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Chapter 2

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Kelley Robinson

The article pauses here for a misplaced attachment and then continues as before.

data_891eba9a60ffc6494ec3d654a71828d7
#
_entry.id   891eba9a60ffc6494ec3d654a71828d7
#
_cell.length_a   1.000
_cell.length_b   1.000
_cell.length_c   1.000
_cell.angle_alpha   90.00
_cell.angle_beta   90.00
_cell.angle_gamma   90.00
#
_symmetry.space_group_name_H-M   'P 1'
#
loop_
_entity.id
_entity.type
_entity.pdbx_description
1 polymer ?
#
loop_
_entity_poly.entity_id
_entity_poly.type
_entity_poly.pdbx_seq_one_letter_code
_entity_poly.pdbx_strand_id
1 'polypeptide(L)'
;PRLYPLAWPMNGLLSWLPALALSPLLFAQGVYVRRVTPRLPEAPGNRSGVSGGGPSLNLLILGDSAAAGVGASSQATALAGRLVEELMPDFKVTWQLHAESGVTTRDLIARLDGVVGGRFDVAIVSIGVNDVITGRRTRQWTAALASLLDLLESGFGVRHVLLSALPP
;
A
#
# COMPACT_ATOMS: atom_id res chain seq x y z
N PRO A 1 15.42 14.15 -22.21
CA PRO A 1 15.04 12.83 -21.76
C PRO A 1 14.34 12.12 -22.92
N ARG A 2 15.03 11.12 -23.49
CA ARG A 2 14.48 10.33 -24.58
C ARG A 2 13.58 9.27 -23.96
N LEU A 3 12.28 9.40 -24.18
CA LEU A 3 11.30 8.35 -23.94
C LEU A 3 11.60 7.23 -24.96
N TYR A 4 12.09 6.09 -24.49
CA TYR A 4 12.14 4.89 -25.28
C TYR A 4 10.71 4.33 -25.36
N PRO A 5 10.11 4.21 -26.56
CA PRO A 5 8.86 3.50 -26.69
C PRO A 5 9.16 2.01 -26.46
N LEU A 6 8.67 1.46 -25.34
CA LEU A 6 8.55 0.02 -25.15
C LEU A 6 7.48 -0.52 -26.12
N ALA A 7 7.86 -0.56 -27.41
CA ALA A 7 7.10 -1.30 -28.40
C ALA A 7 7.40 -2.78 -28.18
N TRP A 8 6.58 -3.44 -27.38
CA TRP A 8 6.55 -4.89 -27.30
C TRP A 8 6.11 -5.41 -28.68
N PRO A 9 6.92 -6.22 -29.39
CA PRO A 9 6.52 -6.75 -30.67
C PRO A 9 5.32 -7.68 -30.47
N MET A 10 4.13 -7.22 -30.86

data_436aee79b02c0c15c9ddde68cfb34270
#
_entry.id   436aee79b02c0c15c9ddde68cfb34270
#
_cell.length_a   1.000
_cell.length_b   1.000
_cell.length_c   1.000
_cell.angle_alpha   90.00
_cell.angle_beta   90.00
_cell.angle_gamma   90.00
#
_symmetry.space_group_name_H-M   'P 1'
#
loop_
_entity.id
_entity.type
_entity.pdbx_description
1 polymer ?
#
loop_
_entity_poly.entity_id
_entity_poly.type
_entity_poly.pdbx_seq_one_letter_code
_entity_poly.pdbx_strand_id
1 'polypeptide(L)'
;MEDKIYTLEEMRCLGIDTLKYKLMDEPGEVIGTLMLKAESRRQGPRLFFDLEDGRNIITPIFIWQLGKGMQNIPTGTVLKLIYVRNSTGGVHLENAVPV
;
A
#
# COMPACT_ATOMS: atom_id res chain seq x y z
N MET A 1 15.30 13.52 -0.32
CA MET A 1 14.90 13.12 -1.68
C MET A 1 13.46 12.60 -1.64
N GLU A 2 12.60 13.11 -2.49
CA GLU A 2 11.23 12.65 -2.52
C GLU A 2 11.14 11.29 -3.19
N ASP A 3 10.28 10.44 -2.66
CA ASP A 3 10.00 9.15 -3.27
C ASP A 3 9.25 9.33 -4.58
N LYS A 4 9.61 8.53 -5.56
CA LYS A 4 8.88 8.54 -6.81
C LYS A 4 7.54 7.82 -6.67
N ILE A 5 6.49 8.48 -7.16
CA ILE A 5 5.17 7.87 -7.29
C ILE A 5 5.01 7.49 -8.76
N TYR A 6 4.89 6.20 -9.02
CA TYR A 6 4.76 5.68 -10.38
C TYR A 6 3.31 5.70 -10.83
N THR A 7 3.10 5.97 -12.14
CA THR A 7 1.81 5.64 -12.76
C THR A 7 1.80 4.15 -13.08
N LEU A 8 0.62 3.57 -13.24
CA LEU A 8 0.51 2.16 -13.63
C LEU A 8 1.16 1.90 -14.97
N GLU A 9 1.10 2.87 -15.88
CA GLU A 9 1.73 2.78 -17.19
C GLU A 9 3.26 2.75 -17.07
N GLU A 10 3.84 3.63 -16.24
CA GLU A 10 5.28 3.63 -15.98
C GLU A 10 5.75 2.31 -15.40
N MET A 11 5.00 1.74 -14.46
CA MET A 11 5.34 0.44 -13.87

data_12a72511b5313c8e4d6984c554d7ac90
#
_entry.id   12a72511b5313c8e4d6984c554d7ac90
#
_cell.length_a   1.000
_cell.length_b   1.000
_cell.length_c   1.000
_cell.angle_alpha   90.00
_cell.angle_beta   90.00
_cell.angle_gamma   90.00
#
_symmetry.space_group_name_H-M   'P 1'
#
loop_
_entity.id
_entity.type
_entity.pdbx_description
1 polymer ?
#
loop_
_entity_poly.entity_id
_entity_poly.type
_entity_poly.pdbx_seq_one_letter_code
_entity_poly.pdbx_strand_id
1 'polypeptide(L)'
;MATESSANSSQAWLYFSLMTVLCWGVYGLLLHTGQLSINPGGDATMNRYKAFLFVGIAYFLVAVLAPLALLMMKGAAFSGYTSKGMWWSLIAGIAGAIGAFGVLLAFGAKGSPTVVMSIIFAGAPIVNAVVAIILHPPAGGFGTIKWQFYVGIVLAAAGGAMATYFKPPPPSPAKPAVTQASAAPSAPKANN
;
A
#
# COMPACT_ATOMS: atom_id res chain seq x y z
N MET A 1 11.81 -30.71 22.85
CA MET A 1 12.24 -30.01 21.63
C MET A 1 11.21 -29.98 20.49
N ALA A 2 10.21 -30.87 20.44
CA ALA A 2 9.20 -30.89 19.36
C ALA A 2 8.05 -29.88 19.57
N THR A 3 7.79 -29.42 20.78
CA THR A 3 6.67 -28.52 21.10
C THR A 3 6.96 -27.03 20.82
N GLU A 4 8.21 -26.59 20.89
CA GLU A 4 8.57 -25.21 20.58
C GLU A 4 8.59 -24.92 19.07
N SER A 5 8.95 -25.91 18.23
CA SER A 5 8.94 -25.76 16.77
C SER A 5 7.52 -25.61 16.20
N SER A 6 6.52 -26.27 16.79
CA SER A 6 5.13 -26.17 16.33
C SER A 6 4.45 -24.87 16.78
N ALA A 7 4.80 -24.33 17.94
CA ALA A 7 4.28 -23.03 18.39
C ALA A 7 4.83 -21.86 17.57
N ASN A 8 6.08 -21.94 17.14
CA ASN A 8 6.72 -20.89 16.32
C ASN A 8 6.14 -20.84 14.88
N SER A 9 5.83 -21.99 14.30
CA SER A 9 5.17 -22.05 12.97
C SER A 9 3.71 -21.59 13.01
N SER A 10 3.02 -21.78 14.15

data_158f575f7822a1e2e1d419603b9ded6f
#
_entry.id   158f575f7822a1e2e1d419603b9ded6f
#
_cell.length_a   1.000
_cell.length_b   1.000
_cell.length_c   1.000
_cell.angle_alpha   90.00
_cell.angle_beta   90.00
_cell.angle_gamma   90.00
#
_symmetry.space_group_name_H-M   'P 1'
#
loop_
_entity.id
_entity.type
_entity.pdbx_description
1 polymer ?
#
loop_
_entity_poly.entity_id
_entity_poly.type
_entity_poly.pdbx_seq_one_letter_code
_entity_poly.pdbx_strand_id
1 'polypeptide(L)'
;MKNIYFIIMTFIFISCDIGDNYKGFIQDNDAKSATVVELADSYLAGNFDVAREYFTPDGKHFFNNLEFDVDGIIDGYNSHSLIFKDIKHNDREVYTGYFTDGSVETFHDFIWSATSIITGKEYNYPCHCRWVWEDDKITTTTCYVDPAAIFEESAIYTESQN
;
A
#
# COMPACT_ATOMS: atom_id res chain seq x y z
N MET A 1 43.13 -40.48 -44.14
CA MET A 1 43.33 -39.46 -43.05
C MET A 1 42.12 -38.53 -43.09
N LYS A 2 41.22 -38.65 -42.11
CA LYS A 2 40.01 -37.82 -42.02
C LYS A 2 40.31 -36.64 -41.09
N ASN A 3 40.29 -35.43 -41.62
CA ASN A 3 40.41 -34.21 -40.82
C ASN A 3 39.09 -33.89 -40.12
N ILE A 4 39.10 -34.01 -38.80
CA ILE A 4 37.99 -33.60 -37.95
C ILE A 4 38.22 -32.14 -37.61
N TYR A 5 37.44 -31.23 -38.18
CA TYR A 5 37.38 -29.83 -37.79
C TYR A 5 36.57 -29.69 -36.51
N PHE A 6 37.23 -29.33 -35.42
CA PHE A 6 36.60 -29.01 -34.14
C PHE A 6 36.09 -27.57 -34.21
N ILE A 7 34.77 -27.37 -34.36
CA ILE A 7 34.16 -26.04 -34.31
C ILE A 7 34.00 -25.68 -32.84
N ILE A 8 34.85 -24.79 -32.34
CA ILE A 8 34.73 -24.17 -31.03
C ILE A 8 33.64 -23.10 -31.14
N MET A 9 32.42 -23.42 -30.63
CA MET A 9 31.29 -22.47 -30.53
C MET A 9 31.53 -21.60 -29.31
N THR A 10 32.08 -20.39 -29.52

Chapter 2: Methodology 20/09/2013 4:04:00 PM Methodology: How Social Psychologists Do Research  1993 11 year old girl assaulted/murdered o Her sister was convinced that TV violence caused the event, and 1.3 million people signed for a boycott of TV violence o 11 members of parliament ruled that there was no concrete evidence to support that TV violence is the cause of assault on innocent people  1995 study by Wendy Josephson stated that television violence does increase aggressive behaviour in children predisposed to aggression o She analyzed scientific evidence, whereas in 1993 the conclusion was reached by reports and interviews with individuals (many of which were from the TV industry) Social Psychology: An Empirical Science  Fundamental principle of social psychology is that many social problems (i.e., the causes of and reactions to violence) can be studied scientifically  Results may seem obvious because we are all familiar with social behaviour and social influence; this is what separates social psychology from other sciences o The results that may appear to have been predictable, and this is a human tendency called hindsight bias  That is where people exaggerate how much they could have predicted an outcome after knowing that it occurred; “hindsight is 20/20”  Roese and Olson, 1996: study at UWO where students read a story based on WW1 about a young British soldier who devised a plan to save a small village about to be invaded  One group was told that the soldier managed to convince others in the military to accept his plan and the village was saved  One group was told that the soldier’s plan was rejected and the village was destroyed  Both groups thought the outcome was obvious! – the trick is to predict what will happen in an experiment before you know how it turns out  Social psychology is an empirical science with a well-developed set of methods to answer questions about social behaviour; the observational method, the correlational method, and the experimental method o Choosing the right method, maximizing its strengths, and minimizing its weaknesses are part of the creativity in conducting social psychological research Question Answer Suppose an authority figure asks university students to In studies conducted by Stanley administer near-lethal electric shocks to another student Milgram (1974), up to 65% of who has not harmed them in any way. What percentage of participants administered what they these students will agree to do it? thought were near-lethal shocks to another subject. If you give children a reward for doing something they (c) Rewarding people for doing already enjoy doing, they will subsequently like that something they enjoy will typically activity (a) more, (b) the same, or (c) less. make them like that activity less in the future. Who do you think would be happiest with their choice of a (b) Wilson et al. (1993) found that consumer product, such as an art poster? (a) People who people who did not analyze their spend several minutes thinking about why they like or feelings were the most satisfied with dislike each poster. (b) People who choose a poster their choice of posters when contacted without analyzing the reasons for their feelings. a few weeks later. Repeated exposure to a stimulus, such as a person, a (a) Under most circumstances, song, or a painting, will make you like it (a) more, (b) the repeated exposure increases liking for a same, or (c) less. stimulus (Zajone, 1968) You ask an acquaintance to do you a favour – for example (a) More (Jecker & Landy, 1969) lend you $10 – and s/he agrees. As a result of doing you this favour, the person will probably like you (a) more, (b) the same, or (c) less. When making a complex decision, is it best to (a) decide (c) Research by Dijksterhuis and right away without further thought, (b) think carefully Norgden (2006) found that people who about the different options, or (c) find something to were distracted made the best choices, distract you for a while, then make up your mind? possibly because distraction allowed them to consider the problem unconsciously. In Canada and the US, female university students tend not (a) Research in Canada (Walsh, Hickey, to do as well as male students on math tests. Under which & Duffy, 1999) and in the US (Spencer, of the following circumstances will women do as well as Steele, & Quinn, 1997) has found that men? (a) They are told that there are no gender when women think there are sex differences on a test. (b) They are told that women tend to differences on a test, they do worse do better on a difficult math test, because under these because of stereotype threat – the fear circumstances, they rise to the challenge. (c) They are toldthat they might confirm a negative that men outperform women under almost all stereotype about their gender. When circumstances. women are told that there are no gender differences in performance on the test, they do as well as men. Which statement about the effects of advertising is most (b) There is no evidence that subliminal true? (a) Subliminal messages implanted in messages in advertising have any advertisements are more effective than normal, everyday effect, whereas there is substantial advertising. (b) Normal, everyday advertising, such as evidence that normal, everyday television ads for painkillers or laundry detergents, are advertising is quite effective. more effective than subliminal methods implanted in ads. (c) Both kinds of advertising are equally effective. (d) Neither type of advertising is effective. In public settings, (a) women touch men more, (b) men (b) Men touch women more than vice touch women more, or (c) there is no difference – men versa. and women touch each other equally. Which things in their past do people regret the most? (a) (c) In the short run, people regret acts Actions they performed that they wish they had not. (b) of commission (things they did that Actions they did not perform that they wish they had. (c) they wish they hadn’t) more than acts It depends on how long ago the events occurred. of omission (things they didn’t do that they wish they had). In the long run, however, the opposite is true. Method Questions Answered Observational/Archival Description: What is the nature of the phenomenon? Correlational Description: What is the relation between variable X and variable Y? Experimental Causality: Is variable X a cause of variable Y? Formulating Hypotheses and Theories  Scientific lore states that brilliant insights come all of a sudden (i.e., Archimedes), however science is a cumulative process where researchers typically generate hypotheses from previous theories and research  Many studies stem from dissatisfaction with existing theories/explanations -> theory refinement  Theory is not the only way to derive a new hypothesis in social psychology; often researchers observe a phenomenon in everyday life that they find curious, and then construct a theory about why it occurred and study to see if they are right o Ex. Murder of Kitty Genovese: she was attacked while walking to her car and murdered in apartment complex alley; the attack lasted 45 minutes; 38 people in the complex heard the screams but did nothing to help, including not phoning the police o The murder received a lot of publicity, and many theories were stated about why bystanders did nothing, including most commonly the apathy/callousness/indifference that big-city life breeds o Darley and Latane (social psychologists) theorized that diffusion of responsibility was to blame; the idea that the more people witnessing an emergency, the less likely everyone is to intervene (they would have assumed that someone else had already called the police) The Observational Method  If the goal of observing human behaviour is to describe what a particular group of people or type of behaviour is like, the observational method is very useful o This is where a researcher observes people and systematically records measurements of their behaviour o The method varies according to the degree to which the observer actively participates in the scene (unobtrusive vs. active participant)  Ex. bullying behaviour study at Queens University where children wore pouches with microphones in them to observe physical/psychological aggression (this would be hard with more traditional methods, such as watching from the sidelines)  Problem: will the children change their behaviour based on the fact that they know they are being observed? Bullies tend not to act aggressively when there are adults present…  Bullying is only classified if there is a power imbalance between the individuals (intent to cause hard, or if the victim shows distress)  Clearly defining behaviours of interest applies to all psychological research, not just observational studies  Observational research has fueled development of anti-bullying programs  Problem: schools vary in terms of support and peer intervention seems to be the most effective method of stopping bullying, however, students are hesitant to intervene o Operational definition refers to the precise specification of how variables are measure or manipulated  Operational definition of a power imbalance in bullies/victims is classified as a discrepancy in size (height/weight)  Operational definition of a power imbalance in a corporate boardroom is classified as a discrepancy in status in the corporation (CEO vs. manager)  Ethnography, the chief method of cultural anthropology, is about observing a cultural group from an insider’s perspective WITHOUT imposing any preconceived notions o Ethnography is being used increasingly in social psychology to generate hypotheses based on descriptions of different cultures  Ex. 1950s US: group of mid-westerners decided that the world would end in a violent cataclysm on a specific date, and that they would be rescued by a spaceship that would land in the leader’s backyard  Leon Festinger decided to observe what would happen when their beliefs were disconfirmed, and was unable to “watch from the other side of the fence”, so he joined the cult and pretended to have the same belief system as the group  When the world didn’t end, the cultists were still adamant about their beliefs and tried to recruit new group members  How can we be sure that the observers are presenting an accurate portrayal of social behaviour? o It is important to establish interjudge reliability, the level of agreement between 2+ people who independently observe and code a set of data  This ensures that the observations are objective, not subjective Archival Analysis  Archival analysis is where the researcher examines accumulated documents (archives) of a culture, i.e., diaries, novels, suicide notes, music lyrics, movies, magazines, etc. o this allows a unique look at the values and interests of a culture  Ex. Analyzing of women’s absenteeism in the workplace o Over the past 100 years, women’s absenteeism in the workplace has been shown in the NY Times as a result of familial and domestic obligation o This was viewed negatively and perpetuates gender stereotypes -> may lead to discrimination in the workplace  Ex. Analyzing of “Playmates of the Year” and ideal body types o In times of social/economic deprivation, larger body types are preferred o In times of social/economic prosperity, smaller body types are preferred  Analyzing actual average body types of women shows that the media ideal is now underweight, and the average weight of women is further from the ideal than 40 years ago -> weights have increased over the past 4 decades  Ex. Analyzing body types of men have shown the ideal type has increased in muscle, and yet the average man has increased in fat  Does the thin ideal perpetuate body dissatisfaction and destructive behaviours? o To answer this, researchers must use correlational/experimental methods to study the relation The Correlational Method  Social psychologists strive to understand relations between variables, and to be able to predict when different kinds of social behaviour will occur; i.e., is there a relation between the amount of violence children see on television and their aggressiveness? o To answer this question, social scientists would approach with the correlational method  Correlational method is the technique where two variables are systematically measure and the relation between them (how much you can predict one from the other) is assessed  To assess the relation, you calculate the correlation coefficient, a statistic that assesses how well you can predict one variable based on another, i.e., predicting someone’s weight from their height o A positive correlation means that increases in the value of one variable are associated with increases in the value of the other variable  Height and weight have a positive correlation: the taller people are, the more they tend to weigh o A negative correlation means that increases in the value of one variable are associated with decreases in the value of the other variable  Class attendance and low grades are a negative correlation: the number of classes skipped goes up, and the mark goes down o Correlation coefficients are expressed as numbers that range from -1.00 to +1.00 -> perfect correlation is rare, and 0 means no correlation at all  +1.00 means that two variables are perfectly correlated in a positive direction  +0.47 correlation to height/weight  -1.00 means that two variables are perfectly correlated in a negative direction  -0.47 correlation to absences/grades Surveys  Correlational method is often used in surveys  Surveys are research in which a representative sample of people are asked questions about their attitudes/behaviour o Ex. Telephoning people to find out election statistics or finding out about social issues  Correlational method is used to predict how people’s responses to one question predict their other responses o Political scientists are interested in whether people’s attitudes toward a specific issue (i.e., gun control) predict how they vote o Psychologists are interested in understanding social behaviour, i.e., if there is a correlation between men’s attitudes towards women and the amount of pornography they watch  Advantages to surveys: o They allow researchers to judge the relationship between variables that are often difficult to observe  1993 Herold/Mewhinney: study on whether people who have positive attitudes toward condom use would be more likely to engage is safe sex o They allow the ability to sample representative segments of the population  Researchers go to great lengths to make sure the representative sample is typical; age, education, religion, gender, income  Random selection is important, as it gives everyone equal chance of being selected for the sample  Disadvantages to surveys: o Lack of random selection  1936 Literary Digest: pre-election poll was published when sample was taken from phone directory/automobile registration lists  Republican seemed to be the majority, BUT since most of the population was poor and didn’t own cars or telephones, they were more likely democrat  Democrat ended up winning, and Literary Digest went out of business o Inaccuracy of responses  When participants are asked a straightforward yes/no question, the results may be skewed  2002-2008 Brandon MB poll about casino: over 50% of voters voted NO to the erection of a casino, so no casino was built  when further questions were asked the response scale was important; the degree to which they believed YES or NO  1996 university study on hours of TV watched:  when scale ranged from ½ hour to 2 ½ hours, most people responded with over 2 ½ hours  when scale ranged from ½ hour to over 4 ½ hours, more people responded with over 4 ½ hours Limits of the Correlational Method: Correlation Does Not Equal Causation  The major shortcoming of the correlational method is that it only tells us that two variables are related, not the cause of social behaviour  Correlation suggests three possible causes: A causes B, B causes A, or C causes A/B o Ex. Correlation between violent (A) TV shows and (B) aggression  Third variable could be (C) neglectful parents  Common methodological error is to forget that correlation does not prove causation o Ex. Tilly Goren the rainmaker: stepped off a plane, and then believed that she ended the drought as it started to rain  This is a not a harmful correlation o 1992 study in STD clinics: research showed that women who visited the STD clinics who used condoms had more STDs than women who used diaphragms and sponges  this research was published and people were urged to switch from condoms to other methods  THIS is a harmful correlation! Question Answer Is there a negative correlation No: 3 rdvariables such as between Scouting and frequency of socioeconomic class coul